1. ## Quotient Groups

Let H be a normal subgroup of finite group G. If the order of the quotient groups $G/H$ is m, prove that $g^m$ is in H for all $g \in G$.

So since H is normal, there are no distinctions between left and right cosets in G.

G is a finite group. Let o(G) = n. The o(G/H) = m.

Don't know where to go after this...

2. Hint: Given any group $G$ of order $n$ and any $g \in G$, $g^n = e$.

In the case of $G/H$, what does this tell you about the coset $g^mH$?

3. Originally Posted by spoon737
Hint: Given any group $G$ of order $n$ and any $g \in G$, $g^n = e$.

In the case of $G/H$, what does this tell you about the coset $g^mH$?
Since $G/H$ is of finite order m, does that imply that $g^mH = eH = H$?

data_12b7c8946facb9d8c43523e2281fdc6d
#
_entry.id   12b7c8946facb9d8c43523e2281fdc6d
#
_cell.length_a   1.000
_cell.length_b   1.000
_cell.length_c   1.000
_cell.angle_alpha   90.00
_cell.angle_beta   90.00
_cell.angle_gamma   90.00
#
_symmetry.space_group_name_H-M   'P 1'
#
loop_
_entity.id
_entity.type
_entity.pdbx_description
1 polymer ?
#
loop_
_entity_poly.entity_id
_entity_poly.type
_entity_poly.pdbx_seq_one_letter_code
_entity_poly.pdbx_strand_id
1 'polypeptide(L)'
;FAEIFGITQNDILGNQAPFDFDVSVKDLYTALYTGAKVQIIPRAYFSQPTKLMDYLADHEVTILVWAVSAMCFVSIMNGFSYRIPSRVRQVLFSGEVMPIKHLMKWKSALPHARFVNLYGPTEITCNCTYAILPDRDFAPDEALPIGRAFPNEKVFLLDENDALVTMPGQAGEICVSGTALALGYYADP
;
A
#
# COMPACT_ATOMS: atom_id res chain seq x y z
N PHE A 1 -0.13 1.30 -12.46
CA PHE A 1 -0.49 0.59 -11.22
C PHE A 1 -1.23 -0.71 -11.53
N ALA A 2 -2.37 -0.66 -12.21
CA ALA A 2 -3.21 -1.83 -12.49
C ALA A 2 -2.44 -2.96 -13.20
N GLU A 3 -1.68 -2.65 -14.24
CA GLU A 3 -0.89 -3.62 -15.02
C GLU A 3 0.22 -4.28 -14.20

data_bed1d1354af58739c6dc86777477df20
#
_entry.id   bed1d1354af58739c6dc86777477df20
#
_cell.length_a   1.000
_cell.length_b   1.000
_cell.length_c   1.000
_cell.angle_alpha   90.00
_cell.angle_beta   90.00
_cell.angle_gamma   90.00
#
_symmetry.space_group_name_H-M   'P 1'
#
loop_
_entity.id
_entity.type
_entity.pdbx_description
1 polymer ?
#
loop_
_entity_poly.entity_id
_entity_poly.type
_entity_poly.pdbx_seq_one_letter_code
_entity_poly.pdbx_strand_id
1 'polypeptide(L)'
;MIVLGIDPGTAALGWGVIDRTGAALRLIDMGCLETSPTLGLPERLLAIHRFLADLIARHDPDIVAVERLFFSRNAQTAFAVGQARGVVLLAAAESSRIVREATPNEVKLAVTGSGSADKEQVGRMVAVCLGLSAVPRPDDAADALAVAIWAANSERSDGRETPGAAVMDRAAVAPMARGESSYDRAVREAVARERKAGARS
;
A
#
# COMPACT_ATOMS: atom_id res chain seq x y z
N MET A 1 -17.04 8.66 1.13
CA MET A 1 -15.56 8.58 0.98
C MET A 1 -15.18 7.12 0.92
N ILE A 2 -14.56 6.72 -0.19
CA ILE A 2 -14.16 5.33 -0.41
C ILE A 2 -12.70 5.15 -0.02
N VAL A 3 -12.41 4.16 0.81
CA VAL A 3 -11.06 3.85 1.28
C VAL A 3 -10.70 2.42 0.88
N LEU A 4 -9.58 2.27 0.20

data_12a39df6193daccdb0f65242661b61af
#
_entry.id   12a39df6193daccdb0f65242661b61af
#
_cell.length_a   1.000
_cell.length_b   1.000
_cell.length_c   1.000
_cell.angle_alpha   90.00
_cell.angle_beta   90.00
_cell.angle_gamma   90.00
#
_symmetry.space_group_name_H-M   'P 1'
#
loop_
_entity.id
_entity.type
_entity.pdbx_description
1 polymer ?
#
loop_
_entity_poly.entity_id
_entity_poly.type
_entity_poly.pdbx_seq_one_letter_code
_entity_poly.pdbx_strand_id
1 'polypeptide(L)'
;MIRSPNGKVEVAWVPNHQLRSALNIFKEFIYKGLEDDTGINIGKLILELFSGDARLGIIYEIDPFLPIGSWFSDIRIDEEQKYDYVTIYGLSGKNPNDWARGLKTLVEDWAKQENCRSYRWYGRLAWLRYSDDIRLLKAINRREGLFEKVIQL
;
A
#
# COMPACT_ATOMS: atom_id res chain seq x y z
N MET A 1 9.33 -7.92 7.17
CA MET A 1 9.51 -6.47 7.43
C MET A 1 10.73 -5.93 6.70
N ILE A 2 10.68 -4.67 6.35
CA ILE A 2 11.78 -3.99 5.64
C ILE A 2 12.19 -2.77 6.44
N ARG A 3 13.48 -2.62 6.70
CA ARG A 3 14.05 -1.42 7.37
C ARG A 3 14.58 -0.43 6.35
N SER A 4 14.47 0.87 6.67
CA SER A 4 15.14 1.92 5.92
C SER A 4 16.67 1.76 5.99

But if $g^mH = H$ then $g^m$ must $\in H$ by theorem (If H is any subgroup of a group G, then hH = H = Hh, $h \in H$).

4. Originally Posted by MissMousey
Since $G/H$ is of finite order m, does that imply that $g^mH = eH = H$?

But if $g^mH = H$ then $g^m$ must $\in H$ by theorem (If H is any subgroup of a group G, then hH = H = Hh, $h \in H$).
Yes, that is correct. $\left|G/H\right|=[G:H]$ and so $\left(gH\right)^{[G:H]}=g^{[G:H]}H=\underbrace{H}_{\text{id elem.}}$ and what you said finishes it.

5. Originally Posted by Drexel28
Yes, that is correct. $\left|G/H\right|=[G:H]$ and so $\left(gH\right)^{[G:H]}=g^{[G:H]}H=\underbrace{H}_{\text{id elem.}}$ and what you said finishes it.
*dances* Thank you!